A trip up to Leeds this weekend for a friend’s wedding. I went to university in Leeds and don’t go back enough – everything looks the same yet different, old neurological pathways start activating as I walk around and I don’t know that I know where I’m going until I get there. It’s disorienting and a bit uncomfortable but a bit exhilarating at the same time. We ate noodles at Fuji Hiro for lunch and wandered round a gallery of local artists’ work, beautiful things we couldn’t afford. We bought tumblers attached to toy VW camper vans as a wedding gift. We visited Tom’s sister and her husband in their new house and I now have serious house envy – I want a kitchen with a slate floor and a big dining table and an oven with six hobs sitting in its own little nook. We stayed with a friend from university who has an actual garden! And a conservatory! Major southerner house envy.
And the shops…no wonder I got through my student loan so fast. And Urban Outfitters wasn’t even there before! One of the places I used to love shopping was the Corn Exchange, a big round multi-level Victorian building with lots of independent boutiques, market stalls full of people selling handmade bags, jewellery, mirrors and cushions, bead shops, shoe shops, card shops, it was a fantastic place to spend a Saturday afternoon in the heady carefree days of studentdom.
Some time in my absence (and without consulting me I should add) the Corn Exchange was taken over and has now reopened as a food emporium. Except, it’s almost empty. The only food on sale is at Piazza by Anthony, a restaurant which now occupies the bottom floor in the cavernous depths of a building now fronted with closed, whitewashed shops. Piazza is circled by numerous enclaves selling the food you can buy at the restaurant: a patisserie, bakery, deli, fromagerie and chocolatier. A good idea which instantly enchanted me (an entire floor of places you can buy food will do that) and I’d heard good things about the restaurant, a lower priced outpost of Anthony’s other, also well-regarded, flagship restaurant.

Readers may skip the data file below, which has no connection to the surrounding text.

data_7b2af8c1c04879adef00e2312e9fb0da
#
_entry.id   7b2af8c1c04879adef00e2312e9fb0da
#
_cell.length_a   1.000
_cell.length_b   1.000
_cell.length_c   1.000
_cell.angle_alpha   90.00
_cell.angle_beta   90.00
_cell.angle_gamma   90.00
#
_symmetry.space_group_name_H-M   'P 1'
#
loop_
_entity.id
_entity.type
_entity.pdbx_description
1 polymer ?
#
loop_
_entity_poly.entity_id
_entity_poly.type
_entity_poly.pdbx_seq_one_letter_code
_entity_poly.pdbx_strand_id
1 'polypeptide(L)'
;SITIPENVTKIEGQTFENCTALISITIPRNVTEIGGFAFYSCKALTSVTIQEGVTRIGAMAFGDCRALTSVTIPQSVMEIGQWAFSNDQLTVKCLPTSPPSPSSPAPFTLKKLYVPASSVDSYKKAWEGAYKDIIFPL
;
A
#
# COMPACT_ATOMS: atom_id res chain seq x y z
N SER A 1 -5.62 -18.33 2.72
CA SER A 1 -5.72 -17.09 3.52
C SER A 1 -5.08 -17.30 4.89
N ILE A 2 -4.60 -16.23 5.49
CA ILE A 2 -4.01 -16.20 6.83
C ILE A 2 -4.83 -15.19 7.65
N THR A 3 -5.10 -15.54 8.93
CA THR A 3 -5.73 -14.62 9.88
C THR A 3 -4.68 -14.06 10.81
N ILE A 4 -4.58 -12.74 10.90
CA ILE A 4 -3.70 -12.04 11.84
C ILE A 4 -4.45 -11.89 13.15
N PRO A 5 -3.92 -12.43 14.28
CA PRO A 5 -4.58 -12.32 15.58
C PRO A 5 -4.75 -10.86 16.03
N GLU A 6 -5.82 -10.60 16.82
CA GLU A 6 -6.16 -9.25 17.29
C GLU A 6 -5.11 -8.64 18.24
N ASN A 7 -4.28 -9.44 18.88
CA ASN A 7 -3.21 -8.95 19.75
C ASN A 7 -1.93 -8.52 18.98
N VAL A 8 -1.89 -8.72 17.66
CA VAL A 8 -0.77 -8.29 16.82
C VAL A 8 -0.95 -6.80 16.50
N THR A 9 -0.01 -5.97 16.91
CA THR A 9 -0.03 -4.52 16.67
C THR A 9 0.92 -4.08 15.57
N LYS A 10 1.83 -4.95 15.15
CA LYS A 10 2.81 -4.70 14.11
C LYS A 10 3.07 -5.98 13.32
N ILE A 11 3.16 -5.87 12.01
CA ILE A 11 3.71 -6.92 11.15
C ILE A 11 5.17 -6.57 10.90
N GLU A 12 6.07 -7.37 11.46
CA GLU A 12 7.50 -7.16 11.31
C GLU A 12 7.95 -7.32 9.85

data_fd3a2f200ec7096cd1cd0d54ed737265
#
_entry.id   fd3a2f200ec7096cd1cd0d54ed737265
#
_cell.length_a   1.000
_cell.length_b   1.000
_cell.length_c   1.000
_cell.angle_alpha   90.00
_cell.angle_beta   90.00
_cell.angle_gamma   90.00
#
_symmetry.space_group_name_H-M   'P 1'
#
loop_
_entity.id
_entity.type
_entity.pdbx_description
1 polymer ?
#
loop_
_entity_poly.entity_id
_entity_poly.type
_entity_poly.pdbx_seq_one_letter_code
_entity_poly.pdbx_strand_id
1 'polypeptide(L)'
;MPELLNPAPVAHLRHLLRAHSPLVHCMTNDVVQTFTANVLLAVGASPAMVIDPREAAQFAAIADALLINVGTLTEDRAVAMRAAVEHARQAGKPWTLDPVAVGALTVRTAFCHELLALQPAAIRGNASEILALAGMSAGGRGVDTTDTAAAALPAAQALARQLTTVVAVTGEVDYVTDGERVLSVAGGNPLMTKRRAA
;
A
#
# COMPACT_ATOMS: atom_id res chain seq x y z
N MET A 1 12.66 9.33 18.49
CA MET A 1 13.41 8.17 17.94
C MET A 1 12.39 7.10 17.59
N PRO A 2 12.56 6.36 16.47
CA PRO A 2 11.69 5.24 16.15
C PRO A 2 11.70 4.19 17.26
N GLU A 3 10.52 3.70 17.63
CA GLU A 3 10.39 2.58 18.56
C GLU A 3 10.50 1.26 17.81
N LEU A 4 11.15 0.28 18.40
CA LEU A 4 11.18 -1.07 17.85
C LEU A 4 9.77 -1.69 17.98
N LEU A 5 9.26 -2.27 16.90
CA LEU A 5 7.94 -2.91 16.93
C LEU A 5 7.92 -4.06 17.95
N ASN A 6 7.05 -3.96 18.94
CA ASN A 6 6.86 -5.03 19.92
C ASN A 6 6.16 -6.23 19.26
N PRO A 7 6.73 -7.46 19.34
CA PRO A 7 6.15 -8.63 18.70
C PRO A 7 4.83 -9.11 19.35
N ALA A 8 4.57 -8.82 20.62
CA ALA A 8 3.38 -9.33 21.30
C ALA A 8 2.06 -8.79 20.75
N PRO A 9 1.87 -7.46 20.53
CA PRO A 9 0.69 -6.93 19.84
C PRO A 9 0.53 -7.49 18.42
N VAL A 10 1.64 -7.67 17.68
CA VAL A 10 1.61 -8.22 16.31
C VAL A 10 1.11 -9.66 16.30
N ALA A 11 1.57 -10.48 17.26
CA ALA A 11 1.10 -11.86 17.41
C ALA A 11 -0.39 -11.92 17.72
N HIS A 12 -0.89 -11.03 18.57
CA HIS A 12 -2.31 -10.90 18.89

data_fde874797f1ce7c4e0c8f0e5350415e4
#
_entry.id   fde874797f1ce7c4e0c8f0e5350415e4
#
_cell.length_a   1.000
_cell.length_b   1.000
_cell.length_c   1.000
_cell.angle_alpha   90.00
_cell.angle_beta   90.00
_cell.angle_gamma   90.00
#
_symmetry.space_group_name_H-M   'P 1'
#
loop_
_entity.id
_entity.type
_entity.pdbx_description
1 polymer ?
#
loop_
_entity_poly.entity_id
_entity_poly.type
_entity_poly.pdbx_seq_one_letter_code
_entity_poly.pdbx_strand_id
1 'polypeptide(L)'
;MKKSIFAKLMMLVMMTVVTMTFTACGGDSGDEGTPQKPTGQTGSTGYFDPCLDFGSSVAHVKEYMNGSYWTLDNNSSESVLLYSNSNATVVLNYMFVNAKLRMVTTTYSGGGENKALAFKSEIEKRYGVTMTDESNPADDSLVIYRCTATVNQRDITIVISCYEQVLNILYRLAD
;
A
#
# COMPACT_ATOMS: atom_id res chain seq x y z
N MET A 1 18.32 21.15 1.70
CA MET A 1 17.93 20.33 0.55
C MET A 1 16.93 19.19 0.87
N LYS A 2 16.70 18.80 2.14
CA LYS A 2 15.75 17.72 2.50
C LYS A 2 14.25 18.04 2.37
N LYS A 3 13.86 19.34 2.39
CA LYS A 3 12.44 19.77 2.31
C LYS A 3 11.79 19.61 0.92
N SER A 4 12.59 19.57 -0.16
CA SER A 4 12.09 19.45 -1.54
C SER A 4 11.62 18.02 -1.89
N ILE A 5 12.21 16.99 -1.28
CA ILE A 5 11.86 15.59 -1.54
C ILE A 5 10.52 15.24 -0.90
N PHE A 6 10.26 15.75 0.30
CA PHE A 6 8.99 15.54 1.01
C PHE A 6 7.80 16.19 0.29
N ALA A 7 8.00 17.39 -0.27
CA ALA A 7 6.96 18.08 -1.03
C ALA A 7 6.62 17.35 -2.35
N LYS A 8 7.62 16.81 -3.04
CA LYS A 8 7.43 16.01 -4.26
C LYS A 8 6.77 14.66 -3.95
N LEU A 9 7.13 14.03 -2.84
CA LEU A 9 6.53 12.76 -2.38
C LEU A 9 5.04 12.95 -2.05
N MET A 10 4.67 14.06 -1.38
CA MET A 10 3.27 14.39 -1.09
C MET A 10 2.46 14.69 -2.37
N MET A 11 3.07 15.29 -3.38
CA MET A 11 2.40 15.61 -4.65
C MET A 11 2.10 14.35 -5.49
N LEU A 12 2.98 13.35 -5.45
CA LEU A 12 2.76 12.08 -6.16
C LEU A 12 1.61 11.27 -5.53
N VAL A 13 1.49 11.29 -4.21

We went on a Sunday, post-wedding, for a late lunch. And this may have been the problem. With several dishes being unavailable, a long wait to be served, and a few ingredients seeming slightly past their best, we got the impression that the place had already wound down for the week and we were slightly inconveniencing them with our presence. Not that it was bad – Tom’s duck breast with rhubarb was beautifully tender, both elements pink, juicy and flavoursome (although the hazelnut sauce that was meant to come with it? Don’t know what happened to that). I had milk-poached smoked haddock with crushed new potatoes, which was every bit as soothing and comforting as I’d hoped, although the potatoes were a tad tepid while the broad beans, peas and lettuce we ordered with it were mouth-scorchingly hot. Another side of buttered sugarsnap peas and bacon wasn’t really bacony enough and the peas were overcooked. A shame, a few small details were off putting when in general the menu looked brilliant and the main elements all worked.
And we only got oil with our bread, and there was a really nice dark fruity bread I wanted butter with. I was a bit hungover at the time. I may have been a bit cranky.
If only I still lived in Leeds, I would go back and give Anthony’s a fair trial. Or perhaps I could just visit more often.